The idea makes some sense: A long-serving, respected senator, late in his career, popular in Florida, which has 29 electoral votes (though with Donald Trump as the likely Repubican nominee, recent polls suggest that may not be a factor).
But Nelson isn't saying whether he's being considered.
"Well, I'm not going to comment on that," he said. "It's too premature."
Nelson, a Democrat who was first elected to the U.S. Senate in 2000, is up for re-election in 2018. It's widely believed that Republican Gov. Rick Scott, whose term ends that year, will launch a well-funded challenge. Scott's name is also in the vice presidential zeitgeist.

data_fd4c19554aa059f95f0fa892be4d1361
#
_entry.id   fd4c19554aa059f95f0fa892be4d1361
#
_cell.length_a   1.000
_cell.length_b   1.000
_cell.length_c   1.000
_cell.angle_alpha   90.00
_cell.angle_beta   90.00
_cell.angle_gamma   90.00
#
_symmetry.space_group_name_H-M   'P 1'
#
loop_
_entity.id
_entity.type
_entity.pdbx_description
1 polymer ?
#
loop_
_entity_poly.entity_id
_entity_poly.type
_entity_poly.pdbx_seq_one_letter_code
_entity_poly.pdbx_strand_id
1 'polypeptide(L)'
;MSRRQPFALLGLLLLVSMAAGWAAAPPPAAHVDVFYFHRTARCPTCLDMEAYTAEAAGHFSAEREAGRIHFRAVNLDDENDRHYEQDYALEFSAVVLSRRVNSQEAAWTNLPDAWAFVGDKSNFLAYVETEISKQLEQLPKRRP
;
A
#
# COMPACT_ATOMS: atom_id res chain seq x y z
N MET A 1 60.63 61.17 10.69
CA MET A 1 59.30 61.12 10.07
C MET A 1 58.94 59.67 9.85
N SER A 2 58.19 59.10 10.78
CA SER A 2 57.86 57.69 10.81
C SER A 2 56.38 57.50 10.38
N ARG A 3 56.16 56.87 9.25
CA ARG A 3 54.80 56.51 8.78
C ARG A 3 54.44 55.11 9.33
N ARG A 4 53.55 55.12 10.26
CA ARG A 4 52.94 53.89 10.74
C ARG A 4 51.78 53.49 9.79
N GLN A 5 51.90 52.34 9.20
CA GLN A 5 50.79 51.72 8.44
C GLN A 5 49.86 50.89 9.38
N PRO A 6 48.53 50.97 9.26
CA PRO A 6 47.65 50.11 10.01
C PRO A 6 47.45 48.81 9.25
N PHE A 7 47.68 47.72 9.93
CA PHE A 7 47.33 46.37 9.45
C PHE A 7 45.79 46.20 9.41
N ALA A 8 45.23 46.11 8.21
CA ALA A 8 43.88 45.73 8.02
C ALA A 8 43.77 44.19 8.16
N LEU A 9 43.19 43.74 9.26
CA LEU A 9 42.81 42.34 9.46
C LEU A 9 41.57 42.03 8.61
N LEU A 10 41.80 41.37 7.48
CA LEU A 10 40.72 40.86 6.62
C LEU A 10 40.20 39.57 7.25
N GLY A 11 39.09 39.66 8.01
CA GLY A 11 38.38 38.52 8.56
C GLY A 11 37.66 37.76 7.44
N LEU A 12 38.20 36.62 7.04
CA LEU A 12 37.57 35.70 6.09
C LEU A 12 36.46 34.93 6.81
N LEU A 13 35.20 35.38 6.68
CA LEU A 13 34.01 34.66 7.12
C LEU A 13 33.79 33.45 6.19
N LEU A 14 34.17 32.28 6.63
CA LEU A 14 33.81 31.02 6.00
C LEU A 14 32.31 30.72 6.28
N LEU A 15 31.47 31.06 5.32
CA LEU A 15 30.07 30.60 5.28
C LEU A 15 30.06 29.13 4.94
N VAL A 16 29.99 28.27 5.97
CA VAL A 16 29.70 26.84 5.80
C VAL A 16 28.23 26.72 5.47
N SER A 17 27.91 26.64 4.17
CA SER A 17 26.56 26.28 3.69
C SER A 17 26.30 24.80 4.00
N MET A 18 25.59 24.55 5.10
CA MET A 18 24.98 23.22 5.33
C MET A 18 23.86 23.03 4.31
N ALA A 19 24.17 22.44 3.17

"I've heard that, and I'm prepared," Nelson said. "You might want to check the polls on the favorability rating of those of us who are privileged to hold public office in Florida."
A PPP poll released in March showed similar approval ratings for the two men -- 38 percent for Scott and 40 percent for Nelson -- but Scott has a much higher disapproval (48 percent) than Nelson (32 percent).
In addition to his own career prospects, reporters asked Nelson about the presidential race Thursday in Tallahassee.
He's confident Clinton will win Florida, even if Trump gains some popularity.
However, he said, it's time for Sen. Bernie Sanders to stop running against the Democratic frontrunner.
"Bernie has made his point now, and it's time for the Democrats to unite, and Bernie ought to stand down," he said.
Photo: Scott Keeler, Tampa Bay Times